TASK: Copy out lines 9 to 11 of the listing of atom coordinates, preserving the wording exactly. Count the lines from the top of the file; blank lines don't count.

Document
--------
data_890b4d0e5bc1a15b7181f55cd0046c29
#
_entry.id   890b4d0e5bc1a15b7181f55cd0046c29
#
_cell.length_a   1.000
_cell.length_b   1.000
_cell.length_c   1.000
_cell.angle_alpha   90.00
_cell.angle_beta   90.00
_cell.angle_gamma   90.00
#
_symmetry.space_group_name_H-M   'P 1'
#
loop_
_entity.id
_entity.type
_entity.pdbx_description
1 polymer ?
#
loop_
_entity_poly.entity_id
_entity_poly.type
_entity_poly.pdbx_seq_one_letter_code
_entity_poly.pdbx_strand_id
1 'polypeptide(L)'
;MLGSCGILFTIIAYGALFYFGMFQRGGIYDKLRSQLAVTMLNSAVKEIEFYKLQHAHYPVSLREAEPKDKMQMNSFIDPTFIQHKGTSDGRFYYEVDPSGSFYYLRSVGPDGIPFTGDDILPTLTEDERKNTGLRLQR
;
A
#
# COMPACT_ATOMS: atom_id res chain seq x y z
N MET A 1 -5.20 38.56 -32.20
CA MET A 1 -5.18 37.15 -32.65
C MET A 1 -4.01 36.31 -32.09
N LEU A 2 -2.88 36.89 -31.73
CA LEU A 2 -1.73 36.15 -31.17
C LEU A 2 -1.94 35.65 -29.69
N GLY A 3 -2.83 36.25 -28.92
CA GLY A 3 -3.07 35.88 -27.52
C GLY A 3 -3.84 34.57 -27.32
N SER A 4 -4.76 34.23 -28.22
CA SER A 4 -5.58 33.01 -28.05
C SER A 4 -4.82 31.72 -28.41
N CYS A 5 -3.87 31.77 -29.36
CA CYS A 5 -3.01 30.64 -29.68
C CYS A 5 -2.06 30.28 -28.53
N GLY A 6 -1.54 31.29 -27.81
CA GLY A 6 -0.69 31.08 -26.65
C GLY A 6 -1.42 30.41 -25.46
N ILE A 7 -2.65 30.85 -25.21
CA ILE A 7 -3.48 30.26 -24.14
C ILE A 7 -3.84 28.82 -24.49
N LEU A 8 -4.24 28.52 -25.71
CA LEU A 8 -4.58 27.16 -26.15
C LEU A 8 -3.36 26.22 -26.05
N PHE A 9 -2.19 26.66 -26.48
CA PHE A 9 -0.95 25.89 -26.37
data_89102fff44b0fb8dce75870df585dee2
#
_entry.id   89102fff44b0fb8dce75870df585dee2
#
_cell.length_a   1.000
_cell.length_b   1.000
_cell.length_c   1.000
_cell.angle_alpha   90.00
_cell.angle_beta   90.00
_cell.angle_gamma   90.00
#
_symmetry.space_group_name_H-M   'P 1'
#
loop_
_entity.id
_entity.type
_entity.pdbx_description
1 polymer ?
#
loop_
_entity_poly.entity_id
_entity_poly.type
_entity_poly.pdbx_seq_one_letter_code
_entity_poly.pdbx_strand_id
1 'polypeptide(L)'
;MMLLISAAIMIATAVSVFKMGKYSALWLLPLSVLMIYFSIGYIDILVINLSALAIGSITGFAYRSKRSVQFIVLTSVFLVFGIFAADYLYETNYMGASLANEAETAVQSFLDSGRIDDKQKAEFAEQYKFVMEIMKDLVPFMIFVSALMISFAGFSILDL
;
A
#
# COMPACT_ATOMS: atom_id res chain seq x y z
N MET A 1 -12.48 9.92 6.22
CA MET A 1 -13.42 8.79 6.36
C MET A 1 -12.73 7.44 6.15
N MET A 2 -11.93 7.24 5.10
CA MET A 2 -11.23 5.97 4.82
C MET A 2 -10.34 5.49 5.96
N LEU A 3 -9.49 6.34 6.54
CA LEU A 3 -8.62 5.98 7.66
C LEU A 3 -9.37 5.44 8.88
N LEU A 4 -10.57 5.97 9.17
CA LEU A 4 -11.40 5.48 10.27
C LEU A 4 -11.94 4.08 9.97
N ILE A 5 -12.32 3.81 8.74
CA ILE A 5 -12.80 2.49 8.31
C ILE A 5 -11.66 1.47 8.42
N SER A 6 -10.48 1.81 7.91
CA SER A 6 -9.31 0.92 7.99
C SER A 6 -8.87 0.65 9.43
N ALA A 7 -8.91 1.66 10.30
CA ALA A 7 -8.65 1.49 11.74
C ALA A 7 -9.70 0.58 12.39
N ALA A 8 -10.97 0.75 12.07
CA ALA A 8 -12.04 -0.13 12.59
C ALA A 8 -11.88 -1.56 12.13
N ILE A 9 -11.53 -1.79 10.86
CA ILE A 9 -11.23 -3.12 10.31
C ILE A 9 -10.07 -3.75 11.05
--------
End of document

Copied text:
_cell.angle_beta   90.00
_cell.angle_gamma   90.00
#